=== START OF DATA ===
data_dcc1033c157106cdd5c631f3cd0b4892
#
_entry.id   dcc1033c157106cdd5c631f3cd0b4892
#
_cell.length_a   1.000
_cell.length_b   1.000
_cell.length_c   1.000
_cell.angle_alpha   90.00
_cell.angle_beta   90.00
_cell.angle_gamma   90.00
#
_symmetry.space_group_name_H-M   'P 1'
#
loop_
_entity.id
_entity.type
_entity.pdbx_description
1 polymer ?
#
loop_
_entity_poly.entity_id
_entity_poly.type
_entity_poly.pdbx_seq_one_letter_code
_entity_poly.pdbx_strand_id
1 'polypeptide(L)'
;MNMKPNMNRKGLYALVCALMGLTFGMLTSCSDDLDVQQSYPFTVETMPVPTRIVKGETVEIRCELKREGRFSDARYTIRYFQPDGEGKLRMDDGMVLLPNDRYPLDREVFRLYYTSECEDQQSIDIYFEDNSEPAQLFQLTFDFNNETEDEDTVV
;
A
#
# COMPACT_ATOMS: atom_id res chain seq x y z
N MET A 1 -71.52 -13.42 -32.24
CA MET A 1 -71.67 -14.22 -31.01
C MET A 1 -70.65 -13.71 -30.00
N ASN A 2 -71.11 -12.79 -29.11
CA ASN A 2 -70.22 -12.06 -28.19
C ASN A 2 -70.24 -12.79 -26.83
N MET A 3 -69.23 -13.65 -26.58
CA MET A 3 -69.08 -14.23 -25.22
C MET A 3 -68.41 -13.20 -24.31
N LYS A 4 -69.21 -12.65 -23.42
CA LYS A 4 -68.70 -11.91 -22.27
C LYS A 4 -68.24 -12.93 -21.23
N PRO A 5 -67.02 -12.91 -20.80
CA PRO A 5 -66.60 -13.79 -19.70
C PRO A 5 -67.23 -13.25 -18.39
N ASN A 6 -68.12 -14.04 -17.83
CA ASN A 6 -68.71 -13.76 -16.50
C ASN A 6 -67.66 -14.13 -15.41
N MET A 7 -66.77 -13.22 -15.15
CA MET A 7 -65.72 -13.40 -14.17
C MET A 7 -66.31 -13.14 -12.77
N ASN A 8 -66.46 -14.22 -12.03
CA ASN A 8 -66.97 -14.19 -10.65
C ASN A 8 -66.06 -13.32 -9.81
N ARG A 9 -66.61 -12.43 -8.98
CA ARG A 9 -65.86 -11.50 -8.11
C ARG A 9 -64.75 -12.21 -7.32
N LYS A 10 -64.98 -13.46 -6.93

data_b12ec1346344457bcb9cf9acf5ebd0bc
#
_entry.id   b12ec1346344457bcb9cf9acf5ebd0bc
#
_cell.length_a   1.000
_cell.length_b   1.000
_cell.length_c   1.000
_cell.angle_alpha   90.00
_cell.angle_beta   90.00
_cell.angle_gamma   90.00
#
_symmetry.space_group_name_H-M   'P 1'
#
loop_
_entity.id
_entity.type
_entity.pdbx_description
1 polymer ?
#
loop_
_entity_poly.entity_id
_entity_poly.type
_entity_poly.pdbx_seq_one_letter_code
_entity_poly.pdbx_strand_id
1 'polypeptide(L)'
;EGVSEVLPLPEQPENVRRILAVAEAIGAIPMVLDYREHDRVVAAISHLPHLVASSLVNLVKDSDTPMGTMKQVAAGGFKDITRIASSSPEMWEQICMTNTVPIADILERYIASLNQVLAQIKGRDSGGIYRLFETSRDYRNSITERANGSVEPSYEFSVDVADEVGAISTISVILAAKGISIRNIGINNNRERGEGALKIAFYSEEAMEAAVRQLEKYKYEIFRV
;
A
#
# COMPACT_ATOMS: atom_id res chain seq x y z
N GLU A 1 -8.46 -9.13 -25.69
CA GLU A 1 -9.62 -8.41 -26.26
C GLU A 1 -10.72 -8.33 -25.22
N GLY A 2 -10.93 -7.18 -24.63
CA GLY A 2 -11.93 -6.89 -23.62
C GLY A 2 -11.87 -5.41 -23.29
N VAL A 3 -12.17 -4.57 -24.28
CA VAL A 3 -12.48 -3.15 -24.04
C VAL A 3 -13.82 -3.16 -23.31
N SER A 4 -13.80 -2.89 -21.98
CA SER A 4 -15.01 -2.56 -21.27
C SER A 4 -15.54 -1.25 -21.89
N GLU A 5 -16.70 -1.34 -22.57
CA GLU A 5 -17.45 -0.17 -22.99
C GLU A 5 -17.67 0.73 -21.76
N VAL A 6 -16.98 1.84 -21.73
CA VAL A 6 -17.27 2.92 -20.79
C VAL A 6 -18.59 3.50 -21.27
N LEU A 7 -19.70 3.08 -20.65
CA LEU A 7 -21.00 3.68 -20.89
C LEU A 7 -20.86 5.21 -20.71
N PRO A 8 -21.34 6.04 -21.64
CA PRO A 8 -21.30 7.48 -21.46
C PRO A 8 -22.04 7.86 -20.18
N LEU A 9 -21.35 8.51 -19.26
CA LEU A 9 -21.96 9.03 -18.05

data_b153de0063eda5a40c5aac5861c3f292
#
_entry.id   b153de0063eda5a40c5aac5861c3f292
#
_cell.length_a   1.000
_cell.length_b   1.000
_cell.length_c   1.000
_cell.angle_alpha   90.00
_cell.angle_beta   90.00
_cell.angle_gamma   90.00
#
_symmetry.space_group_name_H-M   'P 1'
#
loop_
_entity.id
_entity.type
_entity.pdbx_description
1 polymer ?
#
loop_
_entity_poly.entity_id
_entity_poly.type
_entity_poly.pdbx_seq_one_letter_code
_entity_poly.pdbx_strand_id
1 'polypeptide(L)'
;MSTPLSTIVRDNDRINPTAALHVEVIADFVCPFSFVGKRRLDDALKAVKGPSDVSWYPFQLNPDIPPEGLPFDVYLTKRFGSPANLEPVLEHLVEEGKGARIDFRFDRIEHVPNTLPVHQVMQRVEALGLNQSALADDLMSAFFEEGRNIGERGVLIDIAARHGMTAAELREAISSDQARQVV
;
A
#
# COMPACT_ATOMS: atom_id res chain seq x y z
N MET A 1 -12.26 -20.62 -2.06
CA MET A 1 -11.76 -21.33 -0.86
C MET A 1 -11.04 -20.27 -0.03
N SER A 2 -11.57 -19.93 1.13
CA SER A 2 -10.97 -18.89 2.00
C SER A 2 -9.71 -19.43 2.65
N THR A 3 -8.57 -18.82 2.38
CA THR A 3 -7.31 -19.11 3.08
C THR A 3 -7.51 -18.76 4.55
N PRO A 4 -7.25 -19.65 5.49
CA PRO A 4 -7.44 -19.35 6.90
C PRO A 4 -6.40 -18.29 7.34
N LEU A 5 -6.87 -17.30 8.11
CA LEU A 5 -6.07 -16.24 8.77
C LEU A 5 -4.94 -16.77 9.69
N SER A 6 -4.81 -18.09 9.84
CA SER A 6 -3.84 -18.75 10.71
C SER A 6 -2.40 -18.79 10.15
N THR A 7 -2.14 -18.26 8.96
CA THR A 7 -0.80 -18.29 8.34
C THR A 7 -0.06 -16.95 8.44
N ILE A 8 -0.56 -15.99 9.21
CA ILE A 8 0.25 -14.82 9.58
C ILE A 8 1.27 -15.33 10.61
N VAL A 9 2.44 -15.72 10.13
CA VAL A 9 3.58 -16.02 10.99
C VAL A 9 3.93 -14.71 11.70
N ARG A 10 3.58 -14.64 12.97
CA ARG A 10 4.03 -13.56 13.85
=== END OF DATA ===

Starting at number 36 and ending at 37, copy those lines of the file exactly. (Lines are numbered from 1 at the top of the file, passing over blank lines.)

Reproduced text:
C ASN A 2 -70.24 -12.79 -26.83
N MET A 3 -69.23 -13.65 -26.58